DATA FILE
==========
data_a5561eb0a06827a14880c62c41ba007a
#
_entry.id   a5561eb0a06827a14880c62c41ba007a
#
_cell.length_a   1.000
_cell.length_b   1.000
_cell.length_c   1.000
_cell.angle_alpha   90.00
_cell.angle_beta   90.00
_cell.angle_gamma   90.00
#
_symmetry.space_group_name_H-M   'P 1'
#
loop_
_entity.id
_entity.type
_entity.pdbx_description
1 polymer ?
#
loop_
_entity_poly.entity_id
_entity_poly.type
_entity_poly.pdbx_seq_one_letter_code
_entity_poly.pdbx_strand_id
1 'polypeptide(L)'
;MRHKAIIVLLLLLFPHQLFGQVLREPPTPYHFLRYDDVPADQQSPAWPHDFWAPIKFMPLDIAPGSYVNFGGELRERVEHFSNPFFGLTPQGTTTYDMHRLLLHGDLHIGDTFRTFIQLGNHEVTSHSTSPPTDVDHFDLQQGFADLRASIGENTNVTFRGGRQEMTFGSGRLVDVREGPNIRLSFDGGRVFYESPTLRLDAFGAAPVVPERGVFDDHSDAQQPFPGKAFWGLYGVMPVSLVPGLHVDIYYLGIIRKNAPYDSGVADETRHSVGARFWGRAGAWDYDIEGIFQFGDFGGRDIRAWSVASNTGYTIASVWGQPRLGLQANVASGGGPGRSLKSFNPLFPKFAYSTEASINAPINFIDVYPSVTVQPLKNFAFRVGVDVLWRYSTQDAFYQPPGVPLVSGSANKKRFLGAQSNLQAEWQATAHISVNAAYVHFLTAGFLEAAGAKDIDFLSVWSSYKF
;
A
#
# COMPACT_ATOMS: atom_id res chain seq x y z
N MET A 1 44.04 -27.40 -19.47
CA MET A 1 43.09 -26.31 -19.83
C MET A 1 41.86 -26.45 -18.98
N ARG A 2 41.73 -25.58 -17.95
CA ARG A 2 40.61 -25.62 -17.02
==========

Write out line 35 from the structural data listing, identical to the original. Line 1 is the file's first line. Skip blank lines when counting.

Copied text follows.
CA ARG A 2 40.61 -25.62 -17.02